This guest post is by David Espejo, who blogs at vcloudopia.wordpress.com, where you can find his back catalogue of posts. David writes in Spanish, so if you don’t speak Spanish be sure to use a browser that will translate for you. Find out more about the guest blogger program here.

VXLAN seems increasingly to be on the lips of all who follow the network virtualization market these days. On one hand the Internet Engineering Task Force   (IETF) approved about three weeks passed the state technology VXLAN draft or draft a protocol to be recognized by an RFC, which provides a more solid basis for consolidation.

Moreover, the growing rise of SDN suite of VMware: NSX has led partners like Juniper Networks, Arista Networks, among others; to offer devices capable of integrating with NSX using as VXLAN overlay protocol, for their capabilities and flexibility for infrastructure requirements.

This is the motivation for this series of 2 entries, fingers crossed, will become more posts on the progress of NSX as a platform for SDN.

Let’s get down.

VXLAN: what is it?

It is a protocol overlay networks ( overlay networks ) defined by RFC 7348 that the IETF adopted a few weeks ago, and that uses the IP protocol as the basis on which implements similar LAN segments to VLANs, but with a pattern different encapsulation that greatly increases the number of networks that can be transported, while leveraging the ubiquity of IP and geographical scope to add flexibility and extensibility to implement L2 networks simultaneously.


One of the challenges that network architects are currently facing in the modern data center have to do with the limitations of the ubiquitous Spanning Tree Protocol that is almost the de-facto mechanism that organizations implement to prevent Layer 2 loops. STP however, inevitably leaves many unused links so that in the massive scale of the cloud datacenters, this means a huge cost of investment in network ports that ultimately can not be used.

Furthermore unlike Layer 3 protocols such as IP, Layer 2 networks have limited mobility outside the datacenter and certainly to extend the operational load or activate layer 2 domains at alternate site reduces the options for effective implementation of requirements as Disaster Recovery of virtualized workloads to an alternate datacenter, keeping all the connectivity properties of the main site in an automated fashion.

In the traditional network isolation mechanism in layer 2 which are the VLANs, the VLAN ID is defined as a 12 bits numeric attribute, limiting the number of possible networks to 4094. For many years the possibility of hitting this limit seemed very distant, but in today’s data center with multiple tenants consuming connectivity services while creating their own networks and services, this limit has quickly become an obstacle in sight to the scalability of the data center.


Figure 1 VXLAN adds a 24-bit ID before shipping the package by the IP network. The destination performs decapsulation.

VXLAN arises, therefore, as a joint proposal from vendors such as VMware, Cisco, RedHat, Arista, among others; to become the mechanism that effectively extends the functionality of the VLANs in both scale and scope. Scale because its network identifier, defined as VNI (VXLAN Network Identifier and Segment ID ) is 24 bits in length, allowing a maximum of 16 million networks that can converge on the same VXLAN environment.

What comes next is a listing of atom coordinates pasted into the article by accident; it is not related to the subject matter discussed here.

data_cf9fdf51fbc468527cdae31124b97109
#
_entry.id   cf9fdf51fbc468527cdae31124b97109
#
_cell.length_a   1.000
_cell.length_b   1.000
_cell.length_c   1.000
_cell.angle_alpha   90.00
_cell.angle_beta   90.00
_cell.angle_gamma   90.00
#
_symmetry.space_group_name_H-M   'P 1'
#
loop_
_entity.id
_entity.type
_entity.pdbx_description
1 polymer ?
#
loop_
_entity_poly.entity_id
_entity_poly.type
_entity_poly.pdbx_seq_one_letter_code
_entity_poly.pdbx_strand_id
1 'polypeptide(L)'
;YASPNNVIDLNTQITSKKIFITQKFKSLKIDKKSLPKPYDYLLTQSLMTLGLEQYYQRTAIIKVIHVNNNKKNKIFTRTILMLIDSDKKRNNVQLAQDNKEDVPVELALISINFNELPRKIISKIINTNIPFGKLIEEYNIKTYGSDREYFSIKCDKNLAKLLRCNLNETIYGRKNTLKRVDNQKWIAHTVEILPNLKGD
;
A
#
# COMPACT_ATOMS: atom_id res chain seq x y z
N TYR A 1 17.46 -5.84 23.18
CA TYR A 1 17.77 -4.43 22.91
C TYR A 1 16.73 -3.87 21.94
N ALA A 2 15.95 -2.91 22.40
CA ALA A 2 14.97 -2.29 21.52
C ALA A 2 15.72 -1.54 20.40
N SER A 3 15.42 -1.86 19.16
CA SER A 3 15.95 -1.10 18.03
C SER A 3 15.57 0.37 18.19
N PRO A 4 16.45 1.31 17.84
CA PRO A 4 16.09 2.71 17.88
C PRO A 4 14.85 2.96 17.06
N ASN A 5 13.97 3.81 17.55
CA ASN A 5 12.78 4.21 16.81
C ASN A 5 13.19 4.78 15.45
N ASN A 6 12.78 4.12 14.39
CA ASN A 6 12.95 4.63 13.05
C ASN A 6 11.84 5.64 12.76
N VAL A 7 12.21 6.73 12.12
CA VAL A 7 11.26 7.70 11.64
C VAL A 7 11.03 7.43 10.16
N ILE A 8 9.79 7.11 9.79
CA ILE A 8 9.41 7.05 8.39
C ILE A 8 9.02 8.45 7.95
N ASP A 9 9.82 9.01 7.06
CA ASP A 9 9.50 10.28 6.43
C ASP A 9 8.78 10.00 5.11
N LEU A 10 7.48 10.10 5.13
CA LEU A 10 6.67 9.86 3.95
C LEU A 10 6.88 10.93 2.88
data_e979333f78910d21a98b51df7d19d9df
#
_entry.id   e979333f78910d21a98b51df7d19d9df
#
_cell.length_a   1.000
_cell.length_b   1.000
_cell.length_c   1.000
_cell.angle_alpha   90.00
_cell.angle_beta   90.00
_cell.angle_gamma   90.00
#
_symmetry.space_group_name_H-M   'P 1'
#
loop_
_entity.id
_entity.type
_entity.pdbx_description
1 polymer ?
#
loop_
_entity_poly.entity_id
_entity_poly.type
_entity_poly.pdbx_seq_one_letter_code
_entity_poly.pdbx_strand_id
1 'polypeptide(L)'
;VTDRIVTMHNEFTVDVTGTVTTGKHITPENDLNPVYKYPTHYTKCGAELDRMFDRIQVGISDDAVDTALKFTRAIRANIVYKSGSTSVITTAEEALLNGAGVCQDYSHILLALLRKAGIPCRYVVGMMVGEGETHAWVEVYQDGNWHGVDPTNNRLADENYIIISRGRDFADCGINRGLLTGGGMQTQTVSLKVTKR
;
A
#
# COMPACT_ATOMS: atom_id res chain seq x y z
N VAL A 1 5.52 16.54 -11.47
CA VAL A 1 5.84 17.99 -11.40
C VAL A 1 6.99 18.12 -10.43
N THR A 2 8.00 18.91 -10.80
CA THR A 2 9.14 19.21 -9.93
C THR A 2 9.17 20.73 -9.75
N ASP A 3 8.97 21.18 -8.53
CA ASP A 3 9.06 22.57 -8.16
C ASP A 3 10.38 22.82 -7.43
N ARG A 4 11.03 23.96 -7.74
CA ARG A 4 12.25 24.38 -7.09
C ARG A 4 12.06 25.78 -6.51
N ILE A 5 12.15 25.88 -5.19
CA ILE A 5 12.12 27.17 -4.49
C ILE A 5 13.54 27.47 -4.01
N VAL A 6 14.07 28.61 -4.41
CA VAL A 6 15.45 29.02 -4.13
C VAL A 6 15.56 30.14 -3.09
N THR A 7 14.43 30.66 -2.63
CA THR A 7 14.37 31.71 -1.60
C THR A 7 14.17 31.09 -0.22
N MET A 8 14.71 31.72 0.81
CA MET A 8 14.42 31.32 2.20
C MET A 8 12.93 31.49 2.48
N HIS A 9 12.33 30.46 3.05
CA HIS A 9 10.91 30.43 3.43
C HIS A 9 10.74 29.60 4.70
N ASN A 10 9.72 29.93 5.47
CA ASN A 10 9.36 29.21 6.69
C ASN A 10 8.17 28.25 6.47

The extension of VLAN scope is achieved by VXLAN by leveraing IP protocol so widely implemented and with several mobility mechanisms, as a way to transport L2 encapsulated networks. That is why a VXLAN is also included in the category of tunneling protocols.


The following is a list of components required for an implementation of VLXAN in a VMware environment:

A. VTEP (VXLAN Tunnel Endpoint) is the entity that originates and / or terminates VXLAN tunnels. It is implemented on each ESXi host and consists of the following modules:

1. vmkernel module: part of the distributed Virtual Switch (dVS) and is installed as a vib in the hypervisor. Acts as a data plane to maintain routing tables and handles the packet encapsulation and decapsulation

2. vmknic adapter, one installed on each host when the cluster is prepared for VXLAN. It is responsible for transporting VXLAN traffic control. It acts in part as a control plane to feed the information visible on the IP network routes and feeding the table maintained by the data plane in the VXLAN vmkernel module.

3. VXLAN port group: includes traditional information of vSphere dVS Portgroups. A new portgroup is automatically created each time a network or VXLAN segment is deployed.

B. vCNS Manager : this is the real management plane, as it provides centralized management for VXLAN segments and vmknic interfaces for VXLAN-prepared clusters. It is not part of data traffic path, but it keeps the current state of the VXLAN implementation within a vCenter domain.

C. vCNS Gateway it’s an appliance that provides advanced connectivity and security which is implemented and managed by vCNS Manager. This is a really special component within the architecture of VMware VXLAN because it has the ability to connect VMs from VXLAN segments to the "outside world" with features like NAT, perimeter Firewall, DHCP, DNS Relay, VPN, among others and is an alternative to the eternal question about how to terminate VXLAN tunnels on physical devices. This will be the subject of another post, but let’s stay with the vCNS Gateway as an effective bridge between VXLAN networks and external connectivity services.


Figure 2 Simplified architecture for implementing VMware VXLAN

In the next post we will see the mechanisms under which VXLAN operates and practical steps to implement the protocol in a VMware environment.